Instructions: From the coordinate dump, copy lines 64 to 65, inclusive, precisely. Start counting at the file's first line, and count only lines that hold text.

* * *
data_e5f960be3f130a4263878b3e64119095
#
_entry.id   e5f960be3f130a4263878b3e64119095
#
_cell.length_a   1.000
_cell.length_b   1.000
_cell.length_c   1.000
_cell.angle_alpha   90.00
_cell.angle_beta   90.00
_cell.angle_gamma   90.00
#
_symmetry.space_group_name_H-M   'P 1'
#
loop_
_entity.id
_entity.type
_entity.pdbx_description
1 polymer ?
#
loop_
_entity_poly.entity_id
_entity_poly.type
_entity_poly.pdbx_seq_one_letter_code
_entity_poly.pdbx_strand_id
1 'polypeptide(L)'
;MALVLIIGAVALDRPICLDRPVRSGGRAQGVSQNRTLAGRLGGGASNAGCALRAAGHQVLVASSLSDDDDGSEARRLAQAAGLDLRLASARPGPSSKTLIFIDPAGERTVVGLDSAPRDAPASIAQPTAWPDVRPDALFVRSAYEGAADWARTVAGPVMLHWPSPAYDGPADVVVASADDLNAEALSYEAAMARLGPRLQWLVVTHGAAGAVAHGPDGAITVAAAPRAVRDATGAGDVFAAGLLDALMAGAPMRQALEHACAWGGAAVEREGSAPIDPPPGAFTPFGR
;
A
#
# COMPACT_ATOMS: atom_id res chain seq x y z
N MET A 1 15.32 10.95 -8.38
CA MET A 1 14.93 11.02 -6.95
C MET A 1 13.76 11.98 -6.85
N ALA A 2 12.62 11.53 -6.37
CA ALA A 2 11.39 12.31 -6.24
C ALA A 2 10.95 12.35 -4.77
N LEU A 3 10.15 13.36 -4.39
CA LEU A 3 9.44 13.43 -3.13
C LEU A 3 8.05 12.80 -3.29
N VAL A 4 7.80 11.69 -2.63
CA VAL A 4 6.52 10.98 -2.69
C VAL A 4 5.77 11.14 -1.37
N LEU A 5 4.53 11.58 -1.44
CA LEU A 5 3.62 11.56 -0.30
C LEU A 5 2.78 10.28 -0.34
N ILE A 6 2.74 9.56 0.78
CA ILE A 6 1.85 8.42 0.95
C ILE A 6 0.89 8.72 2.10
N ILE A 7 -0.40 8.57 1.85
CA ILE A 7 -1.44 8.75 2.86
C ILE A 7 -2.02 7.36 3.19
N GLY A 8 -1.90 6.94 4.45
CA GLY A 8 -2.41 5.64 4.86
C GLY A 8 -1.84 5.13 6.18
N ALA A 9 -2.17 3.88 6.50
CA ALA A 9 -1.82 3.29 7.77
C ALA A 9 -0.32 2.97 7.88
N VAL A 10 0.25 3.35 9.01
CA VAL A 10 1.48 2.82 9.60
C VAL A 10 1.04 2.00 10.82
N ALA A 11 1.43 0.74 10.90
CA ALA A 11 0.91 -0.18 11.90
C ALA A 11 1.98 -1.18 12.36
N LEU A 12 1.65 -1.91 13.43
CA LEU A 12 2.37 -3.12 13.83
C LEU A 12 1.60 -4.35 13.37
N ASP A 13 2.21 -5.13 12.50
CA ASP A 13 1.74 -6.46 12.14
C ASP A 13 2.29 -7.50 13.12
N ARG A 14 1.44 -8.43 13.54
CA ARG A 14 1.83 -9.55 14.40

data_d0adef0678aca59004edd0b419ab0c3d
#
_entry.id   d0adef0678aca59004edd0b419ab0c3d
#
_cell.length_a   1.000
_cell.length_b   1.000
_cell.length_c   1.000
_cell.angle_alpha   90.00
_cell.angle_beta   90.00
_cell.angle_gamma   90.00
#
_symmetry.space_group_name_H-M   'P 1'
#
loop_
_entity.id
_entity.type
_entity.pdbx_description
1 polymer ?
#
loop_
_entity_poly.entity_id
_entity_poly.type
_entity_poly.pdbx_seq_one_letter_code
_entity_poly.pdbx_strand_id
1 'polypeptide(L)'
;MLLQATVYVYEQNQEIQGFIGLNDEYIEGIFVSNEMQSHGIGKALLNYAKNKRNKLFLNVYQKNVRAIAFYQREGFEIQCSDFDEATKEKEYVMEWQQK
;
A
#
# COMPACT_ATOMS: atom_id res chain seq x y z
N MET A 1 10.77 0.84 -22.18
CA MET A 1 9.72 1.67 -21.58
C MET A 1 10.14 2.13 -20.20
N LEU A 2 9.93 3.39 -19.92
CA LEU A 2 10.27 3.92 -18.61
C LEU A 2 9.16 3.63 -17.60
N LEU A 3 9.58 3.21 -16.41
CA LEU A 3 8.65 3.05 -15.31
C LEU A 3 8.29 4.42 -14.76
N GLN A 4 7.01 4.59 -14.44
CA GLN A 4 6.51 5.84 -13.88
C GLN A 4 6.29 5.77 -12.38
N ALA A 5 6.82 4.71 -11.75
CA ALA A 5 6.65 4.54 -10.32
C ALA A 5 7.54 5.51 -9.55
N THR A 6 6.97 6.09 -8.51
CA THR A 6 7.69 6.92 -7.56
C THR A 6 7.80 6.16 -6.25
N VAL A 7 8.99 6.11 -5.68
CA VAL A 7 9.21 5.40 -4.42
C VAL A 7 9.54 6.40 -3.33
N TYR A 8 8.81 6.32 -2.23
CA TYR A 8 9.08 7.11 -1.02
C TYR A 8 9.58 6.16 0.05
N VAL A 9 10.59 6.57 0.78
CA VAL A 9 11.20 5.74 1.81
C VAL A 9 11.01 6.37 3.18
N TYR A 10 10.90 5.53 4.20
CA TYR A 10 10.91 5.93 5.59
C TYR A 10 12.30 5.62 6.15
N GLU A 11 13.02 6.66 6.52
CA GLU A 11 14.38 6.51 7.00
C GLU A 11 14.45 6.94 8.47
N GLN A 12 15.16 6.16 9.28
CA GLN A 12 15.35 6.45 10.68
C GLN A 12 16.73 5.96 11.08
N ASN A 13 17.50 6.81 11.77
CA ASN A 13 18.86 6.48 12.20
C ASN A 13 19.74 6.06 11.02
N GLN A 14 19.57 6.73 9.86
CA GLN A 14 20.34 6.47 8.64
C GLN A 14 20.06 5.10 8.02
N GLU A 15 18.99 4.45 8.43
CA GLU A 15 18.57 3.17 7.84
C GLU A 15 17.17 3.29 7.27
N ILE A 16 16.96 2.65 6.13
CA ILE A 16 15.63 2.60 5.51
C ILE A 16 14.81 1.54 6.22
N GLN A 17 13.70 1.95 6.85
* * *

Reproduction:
N LEU A 12 1.65 -1.91 13.43
CA LEU A 12 2.37 -3.12 13.83